Sydney’s Ramadan Nights Festival in Lakemba continues again this year to showcase Ramadan atmosphere in Australia with more than 150 stalls displaying a variety of delicious foods from multicultural cuisines during the entire fasting month of Ramadan attracting crowds of almost one million people from all backgrounds and faiths.

The founder and head of the Ramadan Nights Festival, Canterbury Bankstown Councilor Khodr Saleh, believes that this year’s festival in 2023 was distinguished by the large turnout of visitors from across various Australian states. He expects more than one and a half million people to attend it this year.

“The idea of establishing the event began 14 years ago in 2009 when I held the position of deputy mayor of Canterbury Council. The main motivation for the idea was to respond to the Islamophobia at the time, which was focusing on the Lakemba area in Sydney, which is inhabited by a large proportion of Muslims of mainly Arab origin. It was described as an area housing extremism, violence and terrorism where the main Haldon Street in Lakemba during the nights of Ramadan seemed almost empty, except for regular Police patrols and a few people”, Mr Saleh recalled.

The festival began as a humble and joint project in cooperation between the Council and the Chamber of Commerce in Lakemba, with a budget not exceeding $20,000 and attended by a few hundred people. Today the festival’s budget exceeds more than one million dollars, and attracts more than a million people.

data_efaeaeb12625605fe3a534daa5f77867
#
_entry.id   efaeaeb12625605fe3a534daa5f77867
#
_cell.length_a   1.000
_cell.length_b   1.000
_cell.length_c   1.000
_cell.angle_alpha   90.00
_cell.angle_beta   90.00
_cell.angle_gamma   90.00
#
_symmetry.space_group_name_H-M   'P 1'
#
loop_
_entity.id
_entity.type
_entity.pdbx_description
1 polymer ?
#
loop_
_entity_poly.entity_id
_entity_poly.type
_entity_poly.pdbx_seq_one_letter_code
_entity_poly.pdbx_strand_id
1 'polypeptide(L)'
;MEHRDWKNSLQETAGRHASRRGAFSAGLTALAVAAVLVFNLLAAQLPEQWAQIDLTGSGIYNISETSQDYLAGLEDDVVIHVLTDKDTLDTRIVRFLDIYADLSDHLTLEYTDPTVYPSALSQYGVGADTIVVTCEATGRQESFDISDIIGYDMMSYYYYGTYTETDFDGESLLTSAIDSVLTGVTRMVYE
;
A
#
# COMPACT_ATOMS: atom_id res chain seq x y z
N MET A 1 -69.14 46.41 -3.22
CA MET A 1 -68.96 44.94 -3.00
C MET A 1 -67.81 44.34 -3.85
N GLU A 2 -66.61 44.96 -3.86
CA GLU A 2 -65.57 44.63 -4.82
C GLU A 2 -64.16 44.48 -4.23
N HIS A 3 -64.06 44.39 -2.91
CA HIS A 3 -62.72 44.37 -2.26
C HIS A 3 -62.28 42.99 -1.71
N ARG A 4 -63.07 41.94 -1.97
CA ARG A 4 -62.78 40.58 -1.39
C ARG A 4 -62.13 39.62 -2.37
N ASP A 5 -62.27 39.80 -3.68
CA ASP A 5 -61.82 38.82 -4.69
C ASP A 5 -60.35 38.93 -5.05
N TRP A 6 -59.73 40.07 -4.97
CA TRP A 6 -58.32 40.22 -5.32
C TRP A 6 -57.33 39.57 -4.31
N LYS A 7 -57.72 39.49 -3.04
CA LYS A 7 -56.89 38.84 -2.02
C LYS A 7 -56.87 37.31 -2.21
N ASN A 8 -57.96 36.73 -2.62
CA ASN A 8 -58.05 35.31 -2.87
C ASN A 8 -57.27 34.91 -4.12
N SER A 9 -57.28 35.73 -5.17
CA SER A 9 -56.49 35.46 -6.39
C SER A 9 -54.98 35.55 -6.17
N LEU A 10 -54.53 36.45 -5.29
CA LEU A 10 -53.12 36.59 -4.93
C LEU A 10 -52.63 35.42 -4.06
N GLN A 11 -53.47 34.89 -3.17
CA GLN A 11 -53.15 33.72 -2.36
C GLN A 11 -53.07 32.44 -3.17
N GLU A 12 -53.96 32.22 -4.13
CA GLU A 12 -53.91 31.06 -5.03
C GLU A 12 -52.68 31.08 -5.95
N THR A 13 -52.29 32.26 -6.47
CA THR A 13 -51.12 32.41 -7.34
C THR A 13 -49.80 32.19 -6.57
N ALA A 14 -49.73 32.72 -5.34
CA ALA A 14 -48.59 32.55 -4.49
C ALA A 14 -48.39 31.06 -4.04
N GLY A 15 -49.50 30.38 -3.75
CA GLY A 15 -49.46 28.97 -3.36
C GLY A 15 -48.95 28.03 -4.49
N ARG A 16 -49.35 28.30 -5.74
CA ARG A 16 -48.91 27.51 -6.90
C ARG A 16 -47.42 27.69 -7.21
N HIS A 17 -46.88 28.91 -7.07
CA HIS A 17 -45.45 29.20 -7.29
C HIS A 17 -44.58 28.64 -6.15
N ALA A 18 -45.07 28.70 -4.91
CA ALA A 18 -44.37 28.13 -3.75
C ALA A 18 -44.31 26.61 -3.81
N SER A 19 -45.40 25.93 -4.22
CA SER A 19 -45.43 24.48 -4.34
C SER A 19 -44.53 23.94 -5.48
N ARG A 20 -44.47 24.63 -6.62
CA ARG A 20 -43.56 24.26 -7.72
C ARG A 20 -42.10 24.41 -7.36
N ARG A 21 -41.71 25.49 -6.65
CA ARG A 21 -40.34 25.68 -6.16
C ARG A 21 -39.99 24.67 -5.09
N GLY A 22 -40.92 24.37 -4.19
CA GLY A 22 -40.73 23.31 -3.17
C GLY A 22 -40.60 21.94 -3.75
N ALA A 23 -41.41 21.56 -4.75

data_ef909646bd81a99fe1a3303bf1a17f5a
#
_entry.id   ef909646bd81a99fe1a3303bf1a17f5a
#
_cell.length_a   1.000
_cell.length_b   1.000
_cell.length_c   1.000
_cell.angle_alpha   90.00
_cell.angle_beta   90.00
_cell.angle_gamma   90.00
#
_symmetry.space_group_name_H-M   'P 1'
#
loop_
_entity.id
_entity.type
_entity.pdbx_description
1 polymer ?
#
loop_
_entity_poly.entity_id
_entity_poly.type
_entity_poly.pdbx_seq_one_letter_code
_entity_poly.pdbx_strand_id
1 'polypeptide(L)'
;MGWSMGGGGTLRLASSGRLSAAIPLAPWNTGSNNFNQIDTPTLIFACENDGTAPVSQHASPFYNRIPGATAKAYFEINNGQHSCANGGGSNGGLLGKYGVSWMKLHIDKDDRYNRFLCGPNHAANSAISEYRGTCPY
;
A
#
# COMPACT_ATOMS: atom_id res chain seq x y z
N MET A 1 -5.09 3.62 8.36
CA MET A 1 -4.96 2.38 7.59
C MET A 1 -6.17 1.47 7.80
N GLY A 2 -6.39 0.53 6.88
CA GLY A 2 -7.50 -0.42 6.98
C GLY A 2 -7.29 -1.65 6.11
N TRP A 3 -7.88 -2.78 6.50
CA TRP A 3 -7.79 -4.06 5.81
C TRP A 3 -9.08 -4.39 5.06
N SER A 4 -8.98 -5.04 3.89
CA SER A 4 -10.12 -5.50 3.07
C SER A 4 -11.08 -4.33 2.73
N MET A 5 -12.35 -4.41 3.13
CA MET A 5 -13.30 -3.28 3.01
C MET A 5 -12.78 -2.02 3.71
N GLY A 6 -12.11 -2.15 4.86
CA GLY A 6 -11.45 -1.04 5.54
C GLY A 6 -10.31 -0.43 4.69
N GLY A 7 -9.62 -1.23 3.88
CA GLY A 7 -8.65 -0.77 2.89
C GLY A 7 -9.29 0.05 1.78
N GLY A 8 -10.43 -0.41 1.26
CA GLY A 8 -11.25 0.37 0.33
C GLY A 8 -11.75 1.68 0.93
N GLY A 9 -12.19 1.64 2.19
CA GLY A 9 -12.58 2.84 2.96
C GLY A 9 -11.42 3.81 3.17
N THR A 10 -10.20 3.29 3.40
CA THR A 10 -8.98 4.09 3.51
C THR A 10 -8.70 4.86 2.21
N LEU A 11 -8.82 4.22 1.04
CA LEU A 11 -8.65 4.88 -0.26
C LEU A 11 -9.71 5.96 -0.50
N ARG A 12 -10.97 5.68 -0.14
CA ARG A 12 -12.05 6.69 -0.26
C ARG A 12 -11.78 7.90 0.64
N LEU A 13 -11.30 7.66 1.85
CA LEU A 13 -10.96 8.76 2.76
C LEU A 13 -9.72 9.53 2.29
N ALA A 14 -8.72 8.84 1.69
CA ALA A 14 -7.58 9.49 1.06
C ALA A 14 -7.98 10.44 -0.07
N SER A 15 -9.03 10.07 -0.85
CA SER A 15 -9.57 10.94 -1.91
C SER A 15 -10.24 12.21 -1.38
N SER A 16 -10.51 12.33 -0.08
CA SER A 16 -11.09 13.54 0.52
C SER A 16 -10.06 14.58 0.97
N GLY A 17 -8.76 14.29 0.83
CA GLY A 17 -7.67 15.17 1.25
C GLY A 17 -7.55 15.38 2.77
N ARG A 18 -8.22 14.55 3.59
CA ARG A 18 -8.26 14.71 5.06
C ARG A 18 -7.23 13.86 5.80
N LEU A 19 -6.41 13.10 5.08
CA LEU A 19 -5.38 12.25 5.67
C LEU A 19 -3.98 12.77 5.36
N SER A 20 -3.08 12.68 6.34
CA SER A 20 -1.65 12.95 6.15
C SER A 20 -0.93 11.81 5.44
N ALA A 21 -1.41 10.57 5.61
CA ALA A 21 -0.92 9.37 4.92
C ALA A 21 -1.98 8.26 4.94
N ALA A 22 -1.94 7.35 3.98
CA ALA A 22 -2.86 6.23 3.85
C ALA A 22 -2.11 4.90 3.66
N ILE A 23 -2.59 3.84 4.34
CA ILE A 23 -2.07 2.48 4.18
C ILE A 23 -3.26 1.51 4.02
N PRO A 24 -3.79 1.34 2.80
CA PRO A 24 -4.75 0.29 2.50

Throughout the Muslim fasting month of Ramadan, it has turned into one of the largest Ramadan activities in Australia, and its news is covered by media outlets from Australia and across the world.

“This festival is characterised by the presence of official Australian political figures and members of diplomatic missions. It includes the presence of different cuisines, including Lebanese, Syrian, Bangladeshi, Indian, and other cuisines, and camel meat hamburger, which is one of its most popular attractions. In addition, there are many sweets and juices, including the famous Nabulsi and Jerusalemite Kunafa,” Mr Saleh added.

Haldon Street in Lakemba is generally crowded from sunset until a couple hours before the break of dawn, with large numbers of stalls from different countries selling various foods such as shawarma, cakes, koshari, kunafa, ice cream, and many other dishes.

In response to a question about how to control these huge crowds that attend the festival during the nights of Ramadan and maintain an atmosphere of security in the areat, as well as car parking procedures and cleanliness Clr Saleh explained that there are a large number of surveillance cameras and security control measures managed through an integrated security operations room on the night to ensure the safety of the festival visitors. Dozens of security guards and volunteers work on the night, along with free shuttle bus services to transport visitors from the various nearby train stations to the festival venue.

In regards to future plans to develop the festival further, Clr Saleh referred to plans and studies carried out by the festival management to expand the geographical scope of the festival which currently serves as a distinctive phenomenon of  Multicultural Australia.